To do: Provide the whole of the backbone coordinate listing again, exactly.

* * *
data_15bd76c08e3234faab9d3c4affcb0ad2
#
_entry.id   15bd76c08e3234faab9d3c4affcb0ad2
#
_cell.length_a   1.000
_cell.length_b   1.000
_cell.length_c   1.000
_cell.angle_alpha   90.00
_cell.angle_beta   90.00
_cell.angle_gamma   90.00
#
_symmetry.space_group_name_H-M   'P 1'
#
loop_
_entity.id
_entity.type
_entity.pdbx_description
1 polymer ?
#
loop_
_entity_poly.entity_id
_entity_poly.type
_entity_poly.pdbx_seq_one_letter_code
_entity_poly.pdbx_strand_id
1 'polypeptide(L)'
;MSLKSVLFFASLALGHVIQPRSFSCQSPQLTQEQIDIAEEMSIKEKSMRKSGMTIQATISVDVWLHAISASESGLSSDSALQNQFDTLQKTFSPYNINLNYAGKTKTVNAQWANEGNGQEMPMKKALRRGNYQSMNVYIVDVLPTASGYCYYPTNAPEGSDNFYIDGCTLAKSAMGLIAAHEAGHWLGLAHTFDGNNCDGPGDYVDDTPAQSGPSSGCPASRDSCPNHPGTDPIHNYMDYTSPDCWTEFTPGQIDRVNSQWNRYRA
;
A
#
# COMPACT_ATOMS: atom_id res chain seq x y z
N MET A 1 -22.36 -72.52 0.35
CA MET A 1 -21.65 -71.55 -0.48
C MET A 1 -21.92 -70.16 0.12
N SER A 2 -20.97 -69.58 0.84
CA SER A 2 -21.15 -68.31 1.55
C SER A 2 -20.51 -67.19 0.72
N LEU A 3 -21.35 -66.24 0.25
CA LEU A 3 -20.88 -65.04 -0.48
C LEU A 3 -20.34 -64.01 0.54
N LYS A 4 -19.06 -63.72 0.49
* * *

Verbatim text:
data_15bd76c08e3234faab9d3c4affcb0ad2
#
_entry.id   15bd76c08e3234faab9d3c4affcb0ad2
#
_cell.length_a   1.000
_cell.length_b   1.000
_cell.length_c   1.000
_cell.angle_alpha   90.00
_cell.angle_beta   90.00
_cell.angle_gamma   90.00
#
_symmetry.space_group_name_H-M   'P 1'
#
loop_
_entity.id
_entity.type
_entity.pdbx_description
1 polymer ?
#
loop_
_entity_poly.entity_id
_entity_poly.type
_entity_poly.pdbx_seq_one_letter_code
_entity_poly.pdbx_strand_id
1 'polypeptide(L)'
;MSLKSVLFFASLALGHVIQPRSFSCQSPQLTQEQIDIAEEMSIKEKSMRKSGMTIQATISVDVWLHAISASESGLSSDSALQNQFDTLQKTFSPYNINLNYAGKTKTVNAQWANEGNGQEMPMKKALRRGNYQSMNVYIVDVLPTASGYCYYPTNAPEGSDNFYIDGCTLAKSAMGLIAAHEAGHWLGLAHTFDGNNCDGPGDYVDDTPAQSGPSSGCPASRDSCPNHPGTDPIHNYMDYTSPDCWTEFTPGQIDRVNSQWNRYRA
;
A
#
# COMPACT_ATOMS: atom_id res chain seq x y z
N MET A 1 -22.36 -72.52 0.35
CA MET A 1 -21.65 -71.55 -0.48
C MET A 1 -21.92 -70.16 0.12
N SER A 2 -20.97 -69.58 0.84
CA SER A 2 -21.15 -68.31 1.55
C SER A 2 -20.51 -67.19 0.72
N LEU A 3 -21.35 -66.24 0.25
CA LEU A 3 -20.88 -65.04 -0.48
C LEU A 3 -20.34 -64.01 0.54
N LYS A 4 -19.06 -63.72 0.49